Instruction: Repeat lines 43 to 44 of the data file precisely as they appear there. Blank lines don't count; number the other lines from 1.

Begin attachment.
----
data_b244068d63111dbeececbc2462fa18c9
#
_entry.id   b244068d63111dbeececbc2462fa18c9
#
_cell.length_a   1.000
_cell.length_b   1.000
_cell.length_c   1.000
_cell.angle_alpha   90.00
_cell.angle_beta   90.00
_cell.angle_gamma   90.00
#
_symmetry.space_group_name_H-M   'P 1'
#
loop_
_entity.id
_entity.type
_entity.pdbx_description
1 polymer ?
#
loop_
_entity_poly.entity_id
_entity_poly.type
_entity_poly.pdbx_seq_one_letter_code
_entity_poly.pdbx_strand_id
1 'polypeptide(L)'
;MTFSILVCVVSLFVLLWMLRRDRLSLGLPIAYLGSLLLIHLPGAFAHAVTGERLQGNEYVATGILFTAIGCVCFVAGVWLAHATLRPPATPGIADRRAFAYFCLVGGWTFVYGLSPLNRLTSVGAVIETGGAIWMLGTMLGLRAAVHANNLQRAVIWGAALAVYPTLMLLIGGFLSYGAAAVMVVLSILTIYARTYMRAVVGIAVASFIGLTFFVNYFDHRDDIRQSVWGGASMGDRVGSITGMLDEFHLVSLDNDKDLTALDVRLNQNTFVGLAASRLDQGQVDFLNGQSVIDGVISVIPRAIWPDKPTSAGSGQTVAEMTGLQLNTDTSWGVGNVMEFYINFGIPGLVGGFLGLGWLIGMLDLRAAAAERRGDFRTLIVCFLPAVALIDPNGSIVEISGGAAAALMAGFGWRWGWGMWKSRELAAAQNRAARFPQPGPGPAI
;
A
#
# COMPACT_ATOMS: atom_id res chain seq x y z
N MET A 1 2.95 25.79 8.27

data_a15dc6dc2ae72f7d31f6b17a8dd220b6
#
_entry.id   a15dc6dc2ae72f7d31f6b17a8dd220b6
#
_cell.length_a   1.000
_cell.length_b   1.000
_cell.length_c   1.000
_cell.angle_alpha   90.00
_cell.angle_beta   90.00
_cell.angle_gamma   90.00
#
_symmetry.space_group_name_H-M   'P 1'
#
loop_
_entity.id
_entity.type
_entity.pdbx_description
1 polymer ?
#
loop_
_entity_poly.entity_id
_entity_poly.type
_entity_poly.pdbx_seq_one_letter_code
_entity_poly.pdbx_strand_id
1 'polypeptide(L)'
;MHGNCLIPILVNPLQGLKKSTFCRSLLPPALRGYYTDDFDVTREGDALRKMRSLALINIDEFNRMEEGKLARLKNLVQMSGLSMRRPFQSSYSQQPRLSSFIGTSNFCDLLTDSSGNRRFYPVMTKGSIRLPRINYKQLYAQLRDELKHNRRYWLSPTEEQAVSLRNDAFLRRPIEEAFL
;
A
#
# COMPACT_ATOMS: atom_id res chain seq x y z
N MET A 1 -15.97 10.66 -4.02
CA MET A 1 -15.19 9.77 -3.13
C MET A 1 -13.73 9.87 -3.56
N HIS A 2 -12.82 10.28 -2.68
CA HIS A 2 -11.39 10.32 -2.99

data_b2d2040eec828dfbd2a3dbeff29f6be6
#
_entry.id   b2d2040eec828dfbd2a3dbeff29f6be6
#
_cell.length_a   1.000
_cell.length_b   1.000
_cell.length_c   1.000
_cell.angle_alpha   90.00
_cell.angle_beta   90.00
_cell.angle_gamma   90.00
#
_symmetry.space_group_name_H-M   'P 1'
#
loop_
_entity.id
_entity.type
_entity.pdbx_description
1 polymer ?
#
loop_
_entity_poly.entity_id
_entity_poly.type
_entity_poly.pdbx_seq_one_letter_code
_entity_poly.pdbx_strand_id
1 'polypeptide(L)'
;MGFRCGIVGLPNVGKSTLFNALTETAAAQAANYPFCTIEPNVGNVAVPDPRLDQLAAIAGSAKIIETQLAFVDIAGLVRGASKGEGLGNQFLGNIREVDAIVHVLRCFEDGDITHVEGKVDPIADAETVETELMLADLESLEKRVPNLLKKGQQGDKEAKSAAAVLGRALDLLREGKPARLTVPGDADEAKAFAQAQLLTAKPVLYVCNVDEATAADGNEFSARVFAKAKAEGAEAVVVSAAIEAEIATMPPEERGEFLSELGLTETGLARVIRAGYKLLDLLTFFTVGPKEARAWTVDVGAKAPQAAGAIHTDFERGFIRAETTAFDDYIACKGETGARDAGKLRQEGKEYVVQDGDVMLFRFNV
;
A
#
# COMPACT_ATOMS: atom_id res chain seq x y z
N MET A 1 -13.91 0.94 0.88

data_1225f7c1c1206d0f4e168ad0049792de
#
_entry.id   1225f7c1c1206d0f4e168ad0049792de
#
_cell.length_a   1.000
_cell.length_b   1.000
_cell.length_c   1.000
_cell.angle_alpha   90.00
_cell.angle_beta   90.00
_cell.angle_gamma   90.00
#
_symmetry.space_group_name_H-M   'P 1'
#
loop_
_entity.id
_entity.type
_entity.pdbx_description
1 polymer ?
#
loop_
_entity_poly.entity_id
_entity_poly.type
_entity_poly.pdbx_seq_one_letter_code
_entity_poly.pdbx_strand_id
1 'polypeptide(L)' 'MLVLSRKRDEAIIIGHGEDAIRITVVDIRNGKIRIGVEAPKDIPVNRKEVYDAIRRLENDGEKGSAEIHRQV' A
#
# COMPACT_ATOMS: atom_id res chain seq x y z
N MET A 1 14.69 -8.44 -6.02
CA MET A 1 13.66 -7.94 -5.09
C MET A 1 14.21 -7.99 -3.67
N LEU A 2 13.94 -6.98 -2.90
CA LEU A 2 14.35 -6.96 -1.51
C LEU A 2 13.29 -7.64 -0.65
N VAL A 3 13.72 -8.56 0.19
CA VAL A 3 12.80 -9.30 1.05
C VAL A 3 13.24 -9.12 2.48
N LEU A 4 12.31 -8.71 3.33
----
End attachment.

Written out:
_symmetry.space_group_name_H-M   'P 1'
#